Things got quite exciting in London at noon on Tuesday. First Kweku Adoboli, the rogue trader formerly employed by UBS, was sentenced to seven years in prison for fraud. Then Hewlett-Packard accused the former management of Autonomy, the UK software company, of wrongdoing. The moral appeared to be, as a New York journalist wryly tweeted: “Don’t trust the British.”
“Real business value”, “industry-shifting technology”, “unsurpassed innovation” or “accounting improprieties, misrepresentations and disclosure failures”? Or both?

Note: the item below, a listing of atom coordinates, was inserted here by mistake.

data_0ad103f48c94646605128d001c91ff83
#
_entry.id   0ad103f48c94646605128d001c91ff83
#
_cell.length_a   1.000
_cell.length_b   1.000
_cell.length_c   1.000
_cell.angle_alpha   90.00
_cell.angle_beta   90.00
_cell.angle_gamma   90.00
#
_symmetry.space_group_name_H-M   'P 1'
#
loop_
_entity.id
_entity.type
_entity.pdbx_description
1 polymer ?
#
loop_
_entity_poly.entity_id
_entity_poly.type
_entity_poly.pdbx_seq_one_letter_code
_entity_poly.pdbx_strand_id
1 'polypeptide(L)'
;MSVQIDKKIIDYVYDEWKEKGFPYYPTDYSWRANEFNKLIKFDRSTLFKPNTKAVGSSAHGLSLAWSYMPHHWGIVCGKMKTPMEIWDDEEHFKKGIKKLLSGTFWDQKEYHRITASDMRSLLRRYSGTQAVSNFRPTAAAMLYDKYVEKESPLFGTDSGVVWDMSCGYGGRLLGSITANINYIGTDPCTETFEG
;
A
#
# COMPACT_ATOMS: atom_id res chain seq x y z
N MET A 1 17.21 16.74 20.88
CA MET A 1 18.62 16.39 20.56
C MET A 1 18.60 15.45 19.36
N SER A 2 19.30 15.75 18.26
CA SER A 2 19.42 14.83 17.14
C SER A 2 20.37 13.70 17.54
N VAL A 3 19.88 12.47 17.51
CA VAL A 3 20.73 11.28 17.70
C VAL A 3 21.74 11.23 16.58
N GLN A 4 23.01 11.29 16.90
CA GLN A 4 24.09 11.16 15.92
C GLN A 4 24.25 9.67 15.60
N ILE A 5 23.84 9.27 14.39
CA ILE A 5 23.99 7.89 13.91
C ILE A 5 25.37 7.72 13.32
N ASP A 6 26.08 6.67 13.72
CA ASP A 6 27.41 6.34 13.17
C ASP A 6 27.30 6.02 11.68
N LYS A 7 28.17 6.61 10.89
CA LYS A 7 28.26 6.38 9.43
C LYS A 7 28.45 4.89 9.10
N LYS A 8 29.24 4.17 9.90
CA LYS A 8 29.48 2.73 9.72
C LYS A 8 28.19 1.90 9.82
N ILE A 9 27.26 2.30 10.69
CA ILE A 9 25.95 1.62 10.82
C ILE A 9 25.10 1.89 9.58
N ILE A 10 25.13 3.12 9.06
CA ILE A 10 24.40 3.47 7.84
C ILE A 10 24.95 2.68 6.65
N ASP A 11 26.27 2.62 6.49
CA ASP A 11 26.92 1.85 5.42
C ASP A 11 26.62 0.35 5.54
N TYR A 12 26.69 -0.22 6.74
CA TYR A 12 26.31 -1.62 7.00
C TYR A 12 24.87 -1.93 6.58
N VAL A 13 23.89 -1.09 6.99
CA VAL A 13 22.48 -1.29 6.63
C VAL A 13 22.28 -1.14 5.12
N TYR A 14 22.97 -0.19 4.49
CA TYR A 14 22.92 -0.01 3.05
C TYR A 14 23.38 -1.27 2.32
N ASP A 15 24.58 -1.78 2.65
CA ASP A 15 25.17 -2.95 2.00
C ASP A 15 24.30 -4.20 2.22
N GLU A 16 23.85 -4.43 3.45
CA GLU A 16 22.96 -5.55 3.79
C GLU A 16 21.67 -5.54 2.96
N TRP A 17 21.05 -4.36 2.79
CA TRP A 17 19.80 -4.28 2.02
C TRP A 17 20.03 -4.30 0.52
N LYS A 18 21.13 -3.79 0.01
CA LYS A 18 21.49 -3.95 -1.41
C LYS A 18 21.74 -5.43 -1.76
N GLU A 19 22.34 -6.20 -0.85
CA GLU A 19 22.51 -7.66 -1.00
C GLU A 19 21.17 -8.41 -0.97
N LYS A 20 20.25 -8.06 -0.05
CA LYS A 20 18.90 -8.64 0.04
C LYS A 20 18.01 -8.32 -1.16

Hewlett-Packard’s accolades for Autonomy’s technology are drawn from an HP “fact sheet” which is helpfully included in the “related links” HP provides from Tuesday’s withering online statement about an $8.8bn impairment charge. Most of the charge relates, HP says, to alleged improprieties at the UK software company the US group bought last year.
The announcement brings back into the open the sort of concerns that dogged Autonomy as Mike Lynch, its co-founder, built up the business – and that he always dismissed as untrue. Read more